One of the great things about social technology is that anyone can have a platform for promoting their view of the world – via blog, comments on another person’s blog, Facebook page, Twitter, etc. That means that sooner or later, people are going to talk about your organization or cause online. That can feel great, if they love you; or it can feel bad, if they say stuff that’s not so nice. But I think the not-nice stuff is even more valuable sometimes, especially when it relates to our communications and customer/donor service. It’s good to know when people aren’t happy, because it can help us do a better job serving them by solving problems we may have been unaware about.Tactical Philanthropy blog asked me my philosophy on this topic after GiveWell blog had some not-so-nice things to say about Network for Good, which I replied to and discussed before eventually settling the matter. I thought I’d share what I said:Good marketing is about listening to the audience, acknowledging their perspective and having a conversation based on that perspective. A good marketing relationship is like any other relationship – it’s based in listening and conversation, and not simply monologue. Now everyone – including donors – has the tools to talk to the world, and that means nonprofits have the opportunity to listen, and sometimes, to start a conversation. I consider the Internet one big focus group – a place to see what donors, nonprofits and others are saying and doing, and a means to engage those audiences in conversations about what they care about. Donors’ blogs are incredibly useful – they are audience research, a feedback loop, a sounding board and a place to start a relationship – all rolled into one.That’s all really easy to say, but hard – even painful – to experience. Blogs allow people the freedom to talk about your issue or organization in their own words, and that means a loss of message control, which can be difficult to embrace. Sometimes what people say online is not especially nice or constructive, or it may not be based in a thorough understanding of any issue. It can be unpleasant – and sometimes, I think it’s best not to respond if what you read is a cheap-shot from someone not very invested in the issue at hand. I’ve stayed out of some conversations for that reason. But often, what a comment or post online may lack in warmth, it more than makes up for in authenticity and passion, and, however much it hurts to read it (and it hurts, especially if you believe in what you do), it’s very useful to know what people are honestly thinking. Those honest thinkers are worth listening to and learning from, and speaking with.In the case of GiveWell, it was very important to know people don’t have a good understanding of our fees, and why. Obviously, we should do a better job explaining them, and we will. I stand by our fees and believe they are incredibly fair considering all that we offer nonprofits, but if folks think they are not worth it, then I need to listen to that opinion – and learn from it, then do a better job as a communicator going forward.If I were working in marketing at United Airlines, I’d spend more time reading http://www.untied.com/and thinking about how to improve my company than I would on creating new ad campaigns.We have a serious problem in our sector right now – so bad, we might end up with an untied.com of our own. Most donors stop giving to charity because of dissatisfaction with how they were treated by the charity rather than personal constraints like financial problems. Too much mail, no thank-you acknowledgements, and little information on how their money was spent. If they are that mad, we had better listen-and learn.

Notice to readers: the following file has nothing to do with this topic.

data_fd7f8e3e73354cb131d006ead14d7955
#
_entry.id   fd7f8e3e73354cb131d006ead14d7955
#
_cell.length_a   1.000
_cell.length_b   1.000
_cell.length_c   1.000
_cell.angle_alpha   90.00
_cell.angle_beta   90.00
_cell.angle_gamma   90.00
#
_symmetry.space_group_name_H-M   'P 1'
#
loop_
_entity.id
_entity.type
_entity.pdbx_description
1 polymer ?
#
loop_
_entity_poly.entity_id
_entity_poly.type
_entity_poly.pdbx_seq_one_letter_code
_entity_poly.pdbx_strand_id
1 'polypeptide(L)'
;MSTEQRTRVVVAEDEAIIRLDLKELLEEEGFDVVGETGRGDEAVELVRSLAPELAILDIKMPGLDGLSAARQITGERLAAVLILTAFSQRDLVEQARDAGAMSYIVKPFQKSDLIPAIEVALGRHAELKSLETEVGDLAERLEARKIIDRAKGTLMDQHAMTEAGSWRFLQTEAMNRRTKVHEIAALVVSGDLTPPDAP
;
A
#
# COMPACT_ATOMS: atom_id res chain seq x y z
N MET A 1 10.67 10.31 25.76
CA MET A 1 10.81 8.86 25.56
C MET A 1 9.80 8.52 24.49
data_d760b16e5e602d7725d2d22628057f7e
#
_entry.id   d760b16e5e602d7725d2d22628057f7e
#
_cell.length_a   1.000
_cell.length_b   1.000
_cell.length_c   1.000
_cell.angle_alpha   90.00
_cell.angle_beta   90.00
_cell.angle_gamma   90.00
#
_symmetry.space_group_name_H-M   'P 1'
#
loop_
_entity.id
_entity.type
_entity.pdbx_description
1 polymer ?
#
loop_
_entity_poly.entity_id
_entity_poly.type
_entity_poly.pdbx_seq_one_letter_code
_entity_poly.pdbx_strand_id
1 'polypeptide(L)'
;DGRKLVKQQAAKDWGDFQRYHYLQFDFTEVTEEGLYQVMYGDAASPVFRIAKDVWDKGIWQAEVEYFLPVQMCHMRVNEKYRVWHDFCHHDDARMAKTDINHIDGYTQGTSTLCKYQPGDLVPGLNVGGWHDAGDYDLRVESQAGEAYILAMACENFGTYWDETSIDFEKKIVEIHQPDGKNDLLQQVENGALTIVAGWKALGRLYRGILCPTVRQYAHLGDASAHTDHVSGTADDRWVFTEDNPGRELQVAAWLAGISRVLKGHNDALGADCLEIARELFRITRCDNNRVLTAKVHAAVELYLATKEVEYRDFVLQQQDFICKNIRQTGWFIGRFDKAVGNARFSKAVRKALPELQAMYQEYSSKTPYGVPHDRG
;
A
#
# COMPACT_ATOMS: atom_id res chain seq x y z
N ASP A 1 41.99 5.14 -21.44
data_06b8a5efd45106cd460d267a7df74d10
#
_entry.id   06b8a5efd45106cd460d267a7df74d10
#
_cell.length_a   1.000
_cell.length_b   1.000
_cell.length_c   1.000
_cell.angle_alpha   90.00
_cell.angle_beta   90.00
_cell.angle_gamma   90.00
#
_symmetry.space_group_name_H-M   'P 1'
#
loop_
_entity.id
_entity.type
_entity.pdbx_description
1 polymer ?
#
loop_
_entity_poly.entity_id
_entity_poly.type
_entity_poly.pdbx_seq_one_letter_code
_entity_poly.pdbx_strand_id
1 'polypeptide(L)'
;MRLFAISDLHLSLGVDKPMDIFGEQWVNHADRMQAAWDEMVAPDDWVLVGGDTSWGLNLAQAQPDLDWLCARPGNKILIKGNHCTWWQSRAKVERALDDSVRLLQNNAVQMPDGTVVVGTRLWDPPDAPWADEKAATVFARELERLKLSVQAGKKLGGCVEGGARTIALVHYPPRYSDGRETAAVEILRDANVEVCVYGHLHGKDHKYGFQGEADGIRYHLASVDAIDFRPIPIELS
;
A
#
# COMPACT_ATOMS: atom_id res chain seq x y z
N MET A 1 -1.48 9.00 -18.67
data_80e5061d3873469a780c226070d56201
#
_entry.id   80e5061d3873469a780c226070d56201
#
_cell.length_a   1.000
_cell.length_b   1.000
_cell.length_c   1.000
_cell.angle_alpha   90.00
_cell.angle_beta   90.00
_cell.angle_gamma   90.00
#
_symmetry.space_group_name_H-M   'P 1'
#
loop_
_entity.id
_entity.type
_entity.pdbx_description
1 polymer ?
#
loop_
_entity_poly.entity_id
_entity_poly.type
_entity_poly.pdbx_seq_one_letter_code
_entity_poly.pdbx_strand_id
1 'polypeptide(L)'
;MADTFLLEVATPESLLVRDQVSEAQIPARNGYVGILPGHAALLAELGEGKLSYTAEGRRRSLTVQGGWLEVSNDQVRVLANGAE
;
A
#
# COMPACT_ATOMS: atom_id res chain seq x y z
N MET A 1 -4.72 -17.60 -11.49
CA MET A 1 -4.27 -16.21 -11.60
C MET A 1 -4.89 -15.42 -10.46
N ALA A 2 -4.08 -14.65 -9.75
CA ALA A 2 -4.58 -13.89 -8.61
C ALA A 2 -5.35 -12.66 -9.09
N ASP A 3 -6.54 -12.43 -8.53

There is an article on TechCrunch by Dave McClure called “7 steps to Graphing Your Facebook Strategy“.Here are seven major aspects of Facebook you can use to increase the visibility of your startup, business, product or service:1. Set Up Your Graph: Profiles & Privacy2. Make Connections: Networks, Groups & Events3. The Need for Feed: Your [Shared] Social Activity Stream4. Share Your Content: Share & People-Tag Your Stories & Media5. App to the Future: The Facebook Platform, APIs, & Applications6. Pay to Play: Ad Networks, Sponsored Stories, & Paid Distribution7. Show Me The Bunny: Gifts, Points, & Virtual Currency[Editor’s note: For important Facebook demographical information that can be crucial when starting or redesigning your Facebook strategy, view this slideshow posted by Beth Kanter on her blog.]Source: http://beth.typepad.com/beths_blog/2007/10/seven-steps-to-.html
Read how marketers answer that question in this week’s Carnival.